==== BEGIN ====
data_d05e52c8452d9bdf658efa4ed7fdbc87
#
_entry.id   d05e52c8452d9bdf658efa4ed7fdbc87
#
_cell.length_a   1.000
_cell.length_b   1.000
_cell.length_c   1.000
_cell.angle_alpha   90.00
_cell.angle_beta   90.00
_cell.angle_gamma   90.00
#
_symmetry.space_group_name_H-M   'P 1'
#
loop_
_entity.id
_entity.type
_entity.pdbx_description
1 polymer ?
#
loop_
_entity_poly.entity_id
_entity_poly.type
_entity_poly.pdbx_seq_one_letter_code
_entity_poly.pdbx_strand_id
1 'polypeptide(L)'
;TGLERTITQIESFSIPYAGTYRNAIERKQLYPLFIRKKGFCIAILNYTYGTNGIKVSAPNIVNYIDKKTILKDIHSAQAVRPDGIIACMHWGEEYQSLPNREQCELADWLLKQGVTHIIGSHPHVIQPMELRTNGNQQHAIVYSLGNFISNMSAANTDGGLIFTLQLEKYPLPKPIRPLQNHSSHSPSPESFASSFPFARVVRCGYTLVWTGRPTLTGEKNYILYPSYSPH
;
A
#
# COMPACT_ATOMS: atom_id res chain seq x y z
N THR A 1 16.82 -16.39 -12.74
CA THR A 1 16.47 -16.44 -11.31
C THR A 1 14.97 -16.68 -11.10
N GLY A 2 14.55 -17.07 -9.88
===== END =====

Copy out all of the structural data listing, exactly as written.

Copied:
data_d05e52c8452d9bdf658efa4ed7fdbc87
#
_entry.id   d05e52c8452d9bdf658efa4ed7fdbc87
#
_cell.length_a   1.000
_cell.length_b   1.000
_cell.length_c   1.000
_cell.angle_alpha   90.00
_cell.angle_beta   90.00
_cell.angle_gamma   90.00
#
_symmetry.space_group_name_H-M   'P 1'
#
loop_
_entity.id
_entity.type
_entity.pdbx_description
1 polymer ?
#
loop_
_entity_poly.entity_id
_entity_poly.type
_entity_poly.pdbx_seq_one_letter_code
_entity_poly.pdbx_strand_id
1 'polypeptide(L)'
;TGLERTITQIESFSIPYAGTYRNAIERKQLYPLFIRKKGFCIAILNYTYGTNGIKVSAPNIVNYIDKKTILKDIHSAQAVRPDGIIACMHWGEEYQSLPNREQCELADWLLKQGVTHIIGSHPHVIQPMELRTNGNQQHAIVYSLGNFISNMSAANTDGGLIFTLQLEKYPLPKPIRPLQNHSSHSPSPESFASSFPFARVVRCGYTLVWTGRPTLTGEKNYILYPSYSPH
;
A
#
# COMPACT_ATOMS: atom_id res chain seq x y z
N THR A 1 16.82 -16.39 -12.74
CA THR A 1 16.47 -16.44 -11.31
C THR A 1 14.97 -16.68 -11.10
N GLY A 2 14.55 -17.07 -9.88